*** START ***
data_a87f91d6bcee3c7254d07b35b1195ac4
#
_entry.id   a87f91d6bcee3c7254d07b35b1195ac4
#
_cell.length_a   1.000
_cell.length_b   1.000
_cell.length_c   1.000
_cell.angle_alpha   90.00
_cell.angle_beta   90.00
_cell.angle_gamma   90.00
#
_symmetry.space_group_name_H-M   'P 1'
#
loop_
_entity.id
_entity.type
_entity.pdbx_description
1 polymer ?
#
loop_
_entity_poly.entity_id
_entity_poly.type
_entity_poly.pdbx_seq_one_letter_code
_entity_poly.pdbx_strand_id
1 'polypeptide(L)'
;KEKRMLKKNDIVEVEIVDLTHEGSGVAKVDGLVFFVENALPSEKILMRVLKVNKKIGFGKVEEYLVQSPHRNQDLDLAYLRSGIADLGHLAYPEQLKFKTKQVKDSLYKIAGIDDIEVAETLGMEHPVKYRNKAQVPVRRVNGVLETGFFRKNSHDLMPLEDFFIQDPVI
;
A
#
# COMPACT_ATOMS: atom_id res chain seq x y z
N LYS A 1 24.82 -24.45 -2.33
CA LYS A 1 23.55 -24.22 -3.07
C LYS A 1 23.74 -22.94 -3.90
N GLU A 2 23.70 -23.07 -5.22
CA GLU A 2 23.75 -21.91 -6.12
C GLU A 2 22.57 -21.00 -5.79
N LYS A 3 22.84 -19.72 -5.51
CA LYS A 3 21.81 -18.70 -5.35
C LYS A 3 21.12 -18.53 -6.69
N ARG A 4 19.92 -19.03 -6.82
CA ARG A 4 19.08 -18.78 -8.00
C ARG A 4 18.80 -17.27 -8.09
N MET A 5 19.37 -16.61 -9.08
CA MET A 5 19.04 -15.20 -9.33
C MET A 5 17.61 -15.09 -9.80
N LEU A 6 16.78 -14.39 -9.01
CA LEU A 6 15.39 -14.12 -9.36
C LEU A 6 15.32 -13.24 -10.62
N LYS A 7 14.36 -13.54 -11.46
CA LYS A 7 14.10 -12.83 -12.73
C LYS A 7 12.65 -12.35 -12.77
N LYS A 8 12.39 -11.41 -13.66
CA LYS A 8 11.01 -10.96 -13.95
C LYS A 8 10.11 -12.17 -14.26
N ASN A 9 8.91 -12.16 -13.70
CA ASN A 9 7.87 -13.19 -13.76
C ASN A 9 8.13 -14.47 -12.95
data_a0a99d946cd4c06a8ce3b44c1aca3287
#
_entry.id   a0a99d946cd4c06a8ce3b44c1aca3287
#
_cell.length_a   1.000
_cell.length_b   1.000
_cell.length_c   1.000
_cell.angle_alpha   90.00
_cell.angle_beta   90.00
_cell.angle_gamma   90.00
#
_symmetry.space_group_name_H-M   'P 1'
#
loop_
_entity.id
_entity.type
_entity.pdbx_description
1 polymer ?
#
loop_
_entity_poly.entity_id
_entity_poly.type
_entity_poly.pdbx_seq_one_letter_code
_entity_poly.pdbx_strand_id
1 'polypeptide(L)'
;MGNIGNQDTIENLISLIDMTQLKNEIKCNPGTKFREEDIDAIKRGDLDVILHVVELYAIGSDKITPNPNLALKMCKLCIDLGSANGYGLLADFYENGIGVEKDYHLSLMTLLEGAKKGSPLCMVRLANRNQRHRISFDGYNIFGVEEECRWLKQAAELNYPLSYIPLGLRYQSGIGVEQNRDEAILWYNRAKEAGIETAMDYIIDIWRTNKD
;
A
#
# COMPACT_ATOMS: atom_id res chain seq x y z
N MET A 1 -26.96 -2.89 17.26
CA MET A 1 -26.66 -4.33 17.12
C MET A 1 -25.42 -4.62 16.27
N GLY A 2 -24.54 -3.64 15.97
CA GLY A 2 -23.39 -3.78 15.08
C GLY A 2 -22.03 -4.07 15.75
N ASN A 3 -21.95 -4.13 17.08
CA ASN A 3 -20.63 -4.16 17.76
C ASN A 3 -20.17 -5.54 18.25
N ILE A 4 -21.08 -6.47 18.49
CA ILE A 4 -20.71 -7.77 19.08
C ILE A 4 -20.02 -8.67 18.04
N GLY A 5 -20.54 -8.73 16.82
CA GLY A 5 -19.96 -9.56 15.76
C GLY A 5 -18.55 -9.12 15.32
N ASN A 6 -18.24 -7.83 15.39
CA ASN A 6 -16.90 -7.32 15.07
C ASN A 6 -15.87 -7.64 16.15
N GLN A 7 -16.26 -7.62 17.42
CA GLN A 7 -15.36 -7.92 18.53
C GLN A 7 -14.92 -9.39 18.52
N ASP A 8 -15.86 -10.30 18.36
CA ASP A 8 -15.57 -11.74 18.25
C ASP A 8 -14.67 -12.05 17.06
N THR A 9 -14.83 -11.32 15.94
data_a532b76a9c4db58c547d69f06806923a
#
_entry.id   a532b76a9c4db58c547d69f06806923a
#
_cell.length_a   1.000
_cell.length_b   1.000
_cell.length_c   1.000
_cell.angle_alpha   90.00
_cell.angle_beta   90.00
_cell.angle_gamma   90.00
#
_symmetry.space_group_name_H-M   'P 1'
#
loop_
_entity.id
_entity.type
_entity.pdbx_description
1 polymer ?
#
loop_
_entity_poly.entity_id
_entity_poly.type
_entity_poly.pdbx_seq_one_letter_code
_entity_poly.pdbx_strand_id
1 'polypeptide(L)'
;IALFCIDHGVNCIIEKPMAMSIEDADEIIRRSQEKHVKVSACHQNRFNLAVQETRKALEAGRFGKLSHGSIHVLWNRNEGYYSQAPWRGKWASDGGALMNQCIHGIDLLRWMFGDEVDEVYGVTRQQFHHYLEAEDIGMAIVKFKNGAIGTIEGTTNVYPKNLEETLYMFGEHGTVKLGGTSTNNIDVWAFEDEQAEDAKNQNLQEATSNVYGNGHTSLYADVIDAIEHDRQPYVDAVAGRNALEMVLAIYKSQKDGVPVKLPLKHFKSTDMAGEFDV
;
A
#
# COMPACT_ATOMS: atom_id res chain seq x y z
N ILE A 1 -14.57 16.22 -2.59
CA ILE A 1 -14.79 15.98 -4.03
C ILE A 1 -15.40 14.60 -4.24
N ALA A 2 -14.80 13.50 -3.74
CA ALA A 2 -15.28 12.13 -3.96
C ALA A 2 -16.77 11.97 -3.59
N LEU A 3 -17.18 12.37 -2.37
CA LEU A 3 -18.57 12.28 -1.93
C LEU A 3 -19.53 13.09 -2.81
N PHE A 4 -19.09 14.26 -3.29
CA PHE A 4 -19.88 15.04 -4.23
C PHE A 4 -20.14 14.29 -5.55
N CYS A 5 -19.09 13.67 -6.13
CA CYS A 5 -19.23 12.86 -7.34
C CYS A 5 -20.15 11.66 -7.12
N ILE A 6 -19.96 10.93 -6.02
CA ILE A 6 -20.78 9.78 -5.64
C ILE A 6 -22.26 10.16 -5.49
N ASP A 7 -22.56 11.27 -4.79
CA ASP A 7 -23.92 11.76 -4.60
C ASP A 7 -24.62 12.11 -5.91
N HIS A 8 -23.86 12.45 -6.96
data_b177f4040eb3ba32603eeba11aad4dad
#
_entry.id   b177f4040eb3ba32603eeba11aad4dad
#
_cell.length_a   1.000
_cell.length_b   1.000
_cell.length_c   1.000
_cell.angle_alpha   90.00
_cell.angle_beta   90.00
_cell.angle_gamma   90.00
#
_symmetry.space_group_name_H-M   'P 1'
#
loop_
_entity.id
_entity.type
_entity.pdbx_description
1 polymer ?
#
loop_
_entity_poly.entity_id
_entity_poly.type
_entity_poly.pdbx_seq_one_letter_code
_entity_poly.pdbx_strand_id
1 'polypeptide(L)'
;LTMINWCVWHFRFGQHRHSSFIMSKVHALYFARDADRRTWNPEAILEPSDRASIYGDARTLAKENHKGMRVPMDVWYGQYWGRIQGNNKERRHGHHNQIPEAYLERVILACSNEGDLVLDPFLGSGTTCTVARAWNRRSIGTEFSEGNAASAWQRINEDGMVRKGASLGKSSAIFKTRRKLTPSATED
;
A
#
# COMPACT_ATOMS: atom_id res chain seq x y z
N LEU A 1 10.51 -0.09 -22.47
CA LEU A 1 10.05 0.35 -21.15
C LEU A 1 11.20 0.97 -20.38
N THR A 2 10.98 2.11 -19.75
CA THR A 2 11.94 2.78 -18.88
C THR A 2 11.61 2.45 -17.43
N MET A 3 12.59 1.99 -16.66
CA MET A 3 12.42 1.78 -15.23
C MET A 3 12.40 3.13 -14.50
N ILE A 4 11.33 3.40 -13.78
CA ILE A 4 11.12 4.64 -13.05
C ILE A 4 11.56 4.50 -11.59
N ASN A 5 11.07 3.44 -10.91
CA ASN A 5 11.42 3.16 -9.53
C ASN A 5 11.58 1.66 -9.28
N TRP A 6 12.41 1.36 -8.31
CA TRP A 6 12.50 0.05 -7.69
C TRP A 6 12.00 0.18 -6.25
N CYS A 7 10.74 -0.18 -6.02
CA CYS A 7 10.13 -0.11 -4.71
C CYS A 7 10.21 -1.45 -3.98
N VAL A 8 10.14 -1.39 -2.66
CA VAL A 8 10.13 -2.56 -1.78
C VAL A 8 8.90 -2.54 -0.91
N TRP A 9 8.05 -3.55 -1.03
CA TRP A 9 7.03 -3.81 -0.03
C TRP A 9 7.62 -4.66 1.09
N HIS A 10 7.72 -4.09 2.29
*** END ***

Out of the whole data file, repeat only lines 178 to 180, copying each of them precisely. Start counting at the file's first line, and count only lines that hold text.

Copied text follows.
loop_
_entity.id
_entity.type